HARLINGEN – Mental Health can be a stigma within minorities where culture and family dynamics sometimes make people feel help is not an option.

“With COVID-19 these depression, anxiety has increased a lot, domestics violence has increased because people are not paying attention to their mental health and it ends up in situations like that,” said Dr. Michael Escamilla Professor of Psychiatry at UTRGV.

Dr. Escamilla says in the Hispanic culture their anxiety and depression is approached by keeping it within the family. A stigma he says can have an impact in your life and needs to be talked about more often in our community.

“There’s a family tradition that sometimes prevents people from getting the help they need. You can use the family support. But they really are medical traditions that need medical support,” he added.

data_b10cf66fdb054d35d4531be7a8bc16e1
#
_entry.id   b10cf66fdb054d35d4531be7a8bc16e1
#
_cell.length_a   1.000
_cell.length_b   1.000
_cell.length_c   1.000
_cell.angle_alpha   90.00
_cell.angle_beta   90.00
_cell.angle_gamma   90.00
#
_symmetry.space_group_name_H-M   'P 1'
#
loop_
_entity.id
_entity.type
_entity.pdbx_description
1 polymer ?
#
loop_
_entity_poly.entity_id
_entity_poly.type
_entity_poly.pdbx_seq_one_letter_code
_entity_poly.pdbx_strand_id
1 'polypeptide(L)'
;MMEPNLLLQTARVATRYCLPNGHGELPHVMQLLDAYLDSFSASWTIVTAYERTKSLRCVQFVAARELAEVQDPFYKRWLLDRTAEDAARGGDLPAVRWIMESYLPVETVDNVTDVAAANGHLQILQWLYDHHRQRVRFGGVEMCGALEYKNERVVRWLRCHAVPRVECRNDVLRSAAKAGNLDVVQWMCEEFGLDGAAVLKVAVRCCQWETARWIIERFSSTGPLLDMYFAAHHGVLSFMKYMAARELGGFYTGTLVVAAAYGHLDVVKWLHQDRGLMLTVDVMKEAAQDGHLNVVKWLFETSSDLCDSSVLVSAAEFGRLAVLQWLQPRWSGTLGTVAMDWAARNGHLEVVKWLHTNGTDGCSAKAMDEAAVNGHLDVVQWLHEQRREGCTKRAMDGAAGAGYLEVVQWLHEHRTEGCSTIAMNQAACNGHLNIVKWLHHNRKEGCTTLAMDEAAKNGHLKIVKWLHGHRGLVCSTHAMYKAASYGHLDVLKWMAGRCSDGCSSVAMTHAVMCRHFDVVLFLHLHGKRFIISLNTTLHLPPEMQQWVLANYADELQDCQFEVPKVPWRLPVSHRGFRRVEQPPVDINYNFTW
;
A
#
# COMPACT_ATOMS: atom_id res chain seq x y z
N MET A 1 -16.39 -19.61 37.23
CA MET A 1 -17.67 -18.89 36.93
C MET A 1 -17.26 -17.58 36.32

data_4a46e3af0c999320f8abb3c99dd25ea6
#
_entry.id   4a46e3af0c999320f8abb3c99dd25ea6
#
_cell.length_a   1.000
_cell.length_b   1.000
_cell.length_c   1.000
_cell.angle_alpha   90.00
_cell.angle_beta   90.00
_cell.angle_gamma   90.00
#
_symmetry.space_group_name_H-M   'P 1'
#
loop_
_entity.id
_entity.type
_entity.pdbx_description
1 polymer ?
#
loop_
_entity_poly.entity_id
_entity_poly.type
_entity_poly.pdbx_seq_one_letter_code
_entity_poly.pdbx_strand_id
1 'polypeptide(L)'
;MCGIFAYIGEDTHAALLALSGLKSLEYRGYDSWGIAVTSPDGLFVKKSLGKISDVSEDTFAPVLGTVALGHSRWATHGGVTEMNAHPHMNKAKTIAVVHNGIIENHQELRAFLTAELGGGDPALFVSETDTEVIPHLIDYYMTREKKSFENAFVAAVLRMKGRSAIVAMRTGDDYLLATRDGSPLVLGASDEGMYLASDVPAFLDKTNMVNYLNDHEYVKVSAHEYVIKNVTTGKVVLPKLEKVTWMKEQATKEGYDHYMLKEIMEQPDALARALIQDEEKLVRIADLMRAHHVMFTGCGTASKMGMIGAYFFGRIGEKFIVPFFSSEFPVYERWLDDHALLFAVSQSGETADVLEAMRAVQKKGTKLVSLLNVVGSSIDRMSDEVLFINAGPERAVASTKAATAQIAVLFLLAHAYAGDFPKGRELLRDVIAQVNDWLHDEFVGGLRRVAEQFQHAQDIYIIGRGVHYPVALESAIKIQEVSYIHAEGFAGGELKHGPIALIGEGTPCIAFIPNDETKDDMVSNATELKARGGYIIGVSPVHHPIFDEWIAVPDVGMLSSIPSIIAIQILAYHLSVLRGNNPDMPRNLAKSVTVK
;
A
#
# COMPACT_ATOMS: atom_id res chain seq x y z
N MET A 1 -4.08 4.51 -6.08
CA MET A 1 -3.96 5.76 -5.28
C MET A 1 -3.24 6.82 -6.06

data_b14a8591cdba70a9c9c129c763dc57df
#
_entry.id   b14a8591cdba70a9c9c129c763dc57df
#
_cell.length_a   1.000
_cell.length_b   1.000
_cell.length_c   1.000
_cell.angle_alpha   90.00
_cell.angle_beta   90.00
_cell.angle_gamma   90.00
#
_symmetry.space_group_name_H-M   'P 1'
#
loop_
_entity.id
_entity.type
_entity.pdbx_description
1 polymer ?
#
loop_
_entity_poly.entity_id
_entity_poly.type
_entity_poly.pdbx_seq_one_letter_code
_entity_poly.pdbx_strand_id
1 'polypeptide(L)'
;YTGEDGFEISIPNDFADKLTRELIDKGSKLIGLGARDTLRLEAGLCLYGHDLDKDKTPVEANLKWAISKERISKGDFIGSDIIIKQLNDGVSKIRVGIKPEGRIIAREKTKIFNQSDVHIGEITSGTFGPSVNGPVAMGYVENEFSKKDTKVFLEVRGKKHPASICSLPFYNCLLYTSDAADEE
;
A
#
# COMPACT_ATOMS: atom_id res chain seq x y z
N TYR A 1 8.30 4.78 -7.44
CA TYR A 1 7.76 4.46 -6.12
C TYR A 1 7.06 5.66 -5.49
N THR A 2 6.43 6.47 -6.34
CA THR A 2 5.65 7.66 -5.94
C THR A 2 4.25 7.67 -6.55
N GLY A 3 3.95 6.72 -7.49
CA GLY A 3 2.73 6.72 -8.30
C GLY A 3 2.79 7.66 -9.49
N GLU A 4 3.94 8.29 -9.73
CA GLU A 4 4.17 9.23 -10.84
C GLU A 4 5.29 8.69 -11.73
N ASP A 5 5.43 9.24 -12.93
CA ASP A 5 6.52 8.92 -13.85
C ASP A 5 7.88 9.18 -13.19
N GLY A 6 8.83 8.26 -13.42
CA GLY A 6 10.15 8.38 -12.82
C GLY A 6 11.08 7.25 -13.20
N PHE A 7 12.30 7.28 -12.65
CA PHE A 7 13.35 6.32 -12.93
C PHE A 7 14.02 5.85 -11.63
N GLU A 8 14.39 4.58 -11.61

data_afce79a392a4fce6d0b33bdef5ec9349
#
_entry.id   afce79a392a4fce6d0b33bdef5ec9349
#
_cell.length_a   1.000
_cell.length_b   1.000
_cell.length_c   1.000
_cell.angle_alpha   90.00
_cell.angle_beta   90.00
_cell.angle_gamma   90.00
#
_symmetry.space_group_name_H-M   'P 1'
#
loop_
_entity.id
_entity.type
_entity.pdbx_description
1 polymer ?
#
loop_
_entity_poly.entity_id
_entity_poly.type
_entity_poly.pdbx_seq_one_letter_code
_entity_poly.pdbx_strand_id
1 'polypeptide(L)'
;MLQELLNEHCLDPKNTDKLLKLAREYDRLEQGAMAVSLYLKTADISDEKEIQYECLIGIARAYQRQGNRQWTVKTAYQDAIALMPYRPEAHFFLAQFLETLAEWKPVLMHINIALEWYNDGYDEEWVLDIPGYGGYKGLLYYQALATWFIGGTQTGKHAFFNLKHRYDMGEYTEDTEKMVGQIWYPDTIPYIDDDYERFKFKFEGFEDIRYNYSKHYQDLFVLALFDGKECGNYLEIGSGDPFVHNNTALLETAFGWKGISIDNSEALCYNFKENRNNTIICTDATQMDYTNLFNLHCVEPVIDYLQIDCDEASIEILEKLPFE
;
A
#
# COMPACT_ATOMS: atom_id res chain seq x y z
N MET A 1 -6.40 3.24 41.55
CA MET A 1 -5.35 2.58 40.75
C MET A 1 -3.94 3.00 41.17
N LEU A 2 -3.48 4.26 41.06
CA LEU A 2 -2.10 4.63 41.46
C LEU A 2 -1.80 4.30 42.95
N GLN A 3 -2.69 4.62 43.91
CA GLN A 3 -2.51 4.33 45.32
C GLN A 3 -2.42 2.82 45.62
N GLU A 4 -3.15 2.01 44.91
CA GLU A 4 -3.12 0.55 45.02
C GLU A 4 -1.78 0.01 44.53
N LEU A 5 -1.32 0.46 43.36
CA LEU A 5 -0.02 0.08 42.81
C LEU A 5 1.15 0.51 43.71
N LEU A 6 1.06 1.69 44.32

According to the U.S. Department of Health and Human Services Office of Minority Health, racial and ethnic minorities are less likely to use mental health services. Where lack of support can lead to bigger problems.

“They do share and open up about some people suffering with something for 20 years before they got help because of the stigma,” he said.

While young people have shown to be more accepting to get help. Escamilla says talking about it helps the community break the stigma.

For more information or to receive immediate help call the 24-hour crisis line available through Tropical Texas Behavioral Health at 1-877-289-7199.